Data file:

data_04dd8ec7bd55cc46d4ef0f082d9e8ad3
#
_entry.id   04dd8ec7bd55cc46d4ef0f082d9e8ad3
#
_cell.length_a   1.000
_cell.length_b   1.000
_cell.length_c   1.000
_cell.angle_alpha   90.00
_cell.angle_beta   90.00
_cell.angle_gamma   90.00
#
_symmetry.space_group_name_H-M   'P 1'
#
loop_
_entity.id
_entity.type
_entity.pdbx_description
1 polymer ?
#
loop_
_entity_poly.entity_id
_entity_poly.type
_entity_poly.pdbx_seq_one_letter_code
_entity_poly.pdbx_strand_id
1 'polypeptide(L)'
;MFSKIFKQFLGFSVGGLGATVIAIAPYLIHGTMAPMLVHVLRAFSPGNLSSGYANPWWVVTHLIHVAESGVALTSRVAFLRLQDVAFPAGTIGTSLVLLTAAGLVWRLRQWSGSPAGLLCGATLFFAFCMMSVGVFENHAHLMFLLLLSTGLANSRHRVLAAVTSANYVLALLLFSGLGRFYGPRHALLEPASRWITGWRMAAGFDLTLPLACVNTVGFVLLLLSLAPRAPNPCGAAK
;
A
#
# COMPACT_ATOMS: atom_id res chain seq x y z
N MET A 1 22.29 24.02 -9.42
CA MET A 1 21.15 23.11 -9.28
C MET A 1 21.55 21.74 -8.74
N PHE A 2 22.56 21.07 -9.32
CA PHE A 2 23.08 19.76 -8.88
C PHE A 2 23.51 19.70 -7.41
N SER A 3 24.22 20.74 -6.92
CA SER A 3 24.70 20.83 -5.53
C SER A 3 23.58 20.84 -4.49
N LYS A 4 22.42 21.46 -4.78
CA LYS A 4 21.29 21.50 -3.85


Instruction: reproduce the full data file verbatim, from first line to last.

data_04dd8ec7bd55cc46d4ef0f082d9e8ad3
#
_entry.id   04dd8ec7bd55cc46d4ef0f082d9e8ad3
#
_cell.length_a   1.000
_cell.length_b   1.000
_cell.length_c   1.000
_cell.angle_alpha   90.00
_cell.angle_beta   90.00
_cell.angle_gamma   90.00
#
_symmetry.space_group_name_H-M   'P 1'
#
loop_
_entity.id
_entity.type
_entity.pdbx_description
1 polymer ?
#
loop_
_entity_poly.entity_id
_entity_poly.type
_entity_poly.pdbx_seq_one_letter_code
_entity_poly.pdbx_strand_id
1 'polypeptide(L)'
;MFSKIFKQFLGFSVGGLGATVIAIAPYLIHGTMAPMLVHVLRAFSPGNLSSGYANPWWVVTHLIHVAESGVALTSRVAFLRLQDVAFPAGTIGTSLVLLTAAGLVWRLRQWSGSPAGLLCGATLFFAFCMMSVGVFENHAHLMFLLLLSTGLANSRHRVLAAVTSANYVLALLLFSGLGRFYGPRHALLEPASRWITGWRMAAGFDLTLPLACVNTVGFVLLLLSLAPRAPNPCGAAK
;
A
#
# COMPACT_ATOMS: atom_id res chain seq x y z
N MET A 1 22.29 24.02 -9.42
CA MET A 1 21.15 23.11 -9.28
C MET A 1 21.55 21.74 -8.74
N PHE A 2 22.56 21.07 -9.32
CA PHE A 2 23.08 19.76 -8.88
C PHE A 2 23.51 19.70 -7.41
N SER A 3 24.22 20.74 -6.92
CA SER A 3 24.70 20.83 -5.53
C SER A 3 23.58 20.84 -4.49
N LYS A 4 22.42 21.46 -4.78
CA LYS A 4 21.29 21.50 -3.85